WASHINGTON — On the final full day of his presidency, George W. Bush on Monday commuted the prison sentences of two former U.S. Border Patrol agents convicted of shooting a Mexican drug dealer.
Bush's decision to commute the sentences of Ignacio Ramos and Jose Compean, who tried to cover up the shooting, was welcomed by member of Congress from both parties. They had argued the two imprisoned agents received overly harsh sentences and were victims of prosecutorial overreach.
Ramos and Compean were sentenced to 11 and 12 years in prison respectively after they were convicted on more than a half-dozen charges in the shooting of Osvaldo Aldrete-Davila on Feb. 17, 2005. Aldrete-Davila was shot in the buttocks as he fled from the agents after abandoning a van loaded with marijuana. He escaped across the border but later re-emerged as the key witness against the two agents.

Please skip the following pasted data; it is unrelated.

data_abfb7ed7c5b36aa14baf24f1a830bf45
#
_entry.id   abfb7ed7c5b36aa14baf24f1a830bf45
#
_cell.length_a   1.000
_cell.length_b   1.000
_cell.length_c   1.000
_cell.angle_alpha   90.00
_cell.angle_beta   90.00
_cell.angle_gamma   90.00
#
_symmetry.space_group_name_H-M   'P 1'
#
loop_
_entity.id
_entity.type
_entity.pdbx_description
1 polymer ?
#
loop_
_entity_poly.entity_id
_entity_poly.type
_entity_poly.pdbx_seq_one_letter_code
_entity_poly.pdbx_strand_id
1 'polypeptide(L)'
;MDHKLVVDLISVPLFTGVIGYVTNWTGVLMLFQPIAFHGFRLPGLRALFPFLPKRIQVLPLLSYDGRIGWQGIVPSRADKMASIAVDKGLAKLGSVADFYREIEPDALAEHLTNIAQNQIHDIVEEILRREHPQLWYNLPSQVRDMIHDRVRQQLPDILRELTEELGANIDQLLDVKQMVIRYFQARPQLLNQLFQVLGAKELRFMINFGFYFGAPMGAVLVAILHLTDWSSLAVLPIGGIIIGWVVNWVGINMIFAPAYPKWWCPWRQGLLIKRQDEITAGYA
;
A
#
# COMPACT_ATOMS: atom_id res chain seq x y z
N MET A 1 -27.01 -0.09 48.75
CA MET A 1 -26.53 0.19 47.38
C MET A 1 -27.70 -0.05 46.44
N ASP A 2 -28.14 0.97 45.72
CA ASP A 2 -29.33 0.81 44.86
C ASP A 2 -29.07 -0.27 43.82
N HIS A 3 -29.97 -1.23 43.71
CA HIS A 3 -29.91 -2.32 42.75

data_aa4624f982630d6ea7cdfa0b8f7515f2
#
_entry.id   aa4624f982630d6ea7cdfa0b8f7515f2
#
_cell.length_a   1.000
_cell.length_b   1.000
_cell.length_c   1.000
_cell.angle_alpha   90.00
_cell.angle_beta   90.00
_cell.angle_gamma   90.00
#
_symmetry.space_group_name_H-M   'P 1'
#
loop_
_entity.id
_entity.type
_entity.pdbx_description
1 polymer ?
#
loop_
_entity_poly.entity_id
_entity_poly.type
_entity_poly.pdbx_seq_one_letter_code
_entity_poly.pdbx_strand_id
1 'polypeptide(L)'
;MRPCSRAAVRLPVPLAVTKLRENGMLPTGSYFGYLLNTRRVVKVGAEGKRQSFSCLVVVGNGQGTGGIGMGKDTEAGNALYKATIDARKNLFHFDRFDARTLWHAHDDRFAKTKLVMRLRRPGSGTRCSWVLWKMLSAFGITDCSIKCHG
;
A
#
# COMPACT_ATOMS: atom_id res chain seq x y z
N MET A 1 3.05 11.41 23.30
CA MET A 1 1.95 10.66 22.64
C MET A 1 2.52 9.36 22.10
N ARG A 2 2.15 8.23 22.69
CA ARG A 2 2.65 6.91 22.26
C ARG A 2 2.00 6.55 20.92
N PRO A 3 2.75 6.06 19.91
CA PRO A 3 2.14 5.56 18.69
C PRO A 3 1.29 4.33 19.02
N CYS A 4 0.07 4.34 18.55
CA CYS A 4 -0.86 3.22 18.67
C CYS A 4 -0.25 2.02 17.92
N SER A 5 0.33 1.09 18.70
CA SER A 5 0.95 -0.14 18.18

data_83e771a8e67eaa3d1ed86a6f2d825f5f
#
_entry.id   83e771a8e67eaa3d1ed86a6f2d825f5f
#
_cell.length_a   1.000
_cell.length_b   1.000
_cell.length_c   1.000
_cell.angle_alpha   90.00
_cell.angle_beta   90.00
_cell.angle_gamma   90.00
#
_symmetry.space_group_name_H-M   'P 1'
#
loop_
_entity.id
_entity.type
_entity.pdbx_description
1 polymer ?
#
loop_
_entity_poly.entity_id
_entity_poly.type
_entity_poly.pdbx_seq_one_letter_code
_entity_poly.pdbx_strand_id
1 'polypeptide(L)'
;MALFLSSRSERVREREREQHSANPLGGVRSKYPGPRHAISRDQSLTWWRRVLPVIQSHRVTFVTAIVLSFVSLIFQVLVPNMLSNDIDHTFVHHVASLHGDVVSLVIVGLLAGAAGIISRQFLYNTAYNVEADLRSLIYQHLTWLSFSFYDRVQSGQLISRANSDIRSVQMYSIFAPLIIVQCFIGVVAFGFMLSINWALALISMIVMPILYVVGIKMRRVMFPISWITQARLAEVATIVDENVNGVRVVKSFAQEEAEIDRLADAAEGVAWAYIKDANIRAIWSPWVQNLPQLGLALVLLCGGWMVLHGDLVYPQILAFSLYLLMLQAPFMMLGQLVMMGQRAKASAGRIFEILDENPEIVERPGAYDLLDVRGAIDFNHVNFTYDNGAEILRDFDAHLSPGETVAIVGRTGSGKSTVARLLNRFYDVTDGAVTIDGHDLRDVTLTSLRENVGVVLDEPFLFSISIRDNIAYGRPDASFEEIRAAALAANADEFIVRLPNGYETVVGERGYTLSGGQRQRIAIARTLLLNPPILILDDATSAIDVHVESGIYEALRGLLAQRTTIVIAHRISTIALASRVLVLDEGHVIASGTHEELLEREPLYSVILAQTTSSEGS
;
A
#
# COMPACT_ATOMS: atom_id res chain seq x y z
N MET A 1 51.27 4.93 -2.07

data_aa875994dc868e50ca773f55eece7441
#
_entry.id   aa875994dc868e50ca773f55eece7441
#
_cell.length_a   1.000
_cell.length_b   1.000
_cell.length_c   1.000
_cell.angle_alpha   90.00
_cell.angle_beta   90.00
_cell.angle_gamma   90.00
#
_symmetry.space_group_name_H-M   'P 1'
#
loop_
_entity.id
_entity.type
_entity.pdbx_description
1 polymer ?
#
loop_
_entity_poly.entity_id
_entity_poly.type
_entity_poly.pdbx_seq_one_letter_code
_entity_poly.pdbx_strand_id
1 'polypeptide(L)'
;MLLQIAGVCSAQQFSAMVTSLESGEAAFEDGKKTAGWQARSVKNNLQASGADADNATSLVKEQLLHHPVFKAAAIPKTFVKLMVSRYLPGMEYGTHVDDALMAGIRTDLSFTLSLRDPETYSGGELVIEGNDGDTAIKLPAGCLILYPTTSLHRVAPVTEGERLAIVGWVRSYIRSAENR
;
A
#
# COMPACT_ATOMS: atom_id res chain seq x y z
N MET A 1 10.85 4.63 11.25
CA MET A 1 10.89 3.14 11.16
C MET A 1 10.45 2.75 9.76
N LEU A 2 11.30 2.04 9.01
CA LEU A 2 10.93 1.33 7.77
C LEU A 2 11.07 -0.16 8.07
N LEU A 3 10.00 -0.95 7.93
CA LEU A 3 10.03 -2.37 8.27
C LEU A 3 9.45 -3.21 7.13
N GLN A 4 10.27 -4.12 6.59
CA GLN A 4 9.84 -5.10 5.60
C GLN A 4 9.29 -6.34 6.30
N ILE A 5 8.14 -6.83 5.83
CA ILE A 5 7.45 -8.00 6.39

The prosecutor in the case, U.S. Attorney Johnny Sutton of San Antonio, Texas, was hauled before the Senate Judiciary Committee in July 2007 to defend his handling of the case.
Sutton repeated his assertions that the two agents shot an unarmed man and then tried to cover up the evidence — a position Sutton said was upheld by a jury in El Paso, Texas. Ramos and Compean acknowledged firing at the fugitive but said they thought he had a gun.
But the case became a rallying point on conservatives radio talk shows and on CNN. Nearly the entire bipartisan congressional delegation from Texas and other lawmakers from both sides of the political aisle pleaded with Bush to grant them clemency.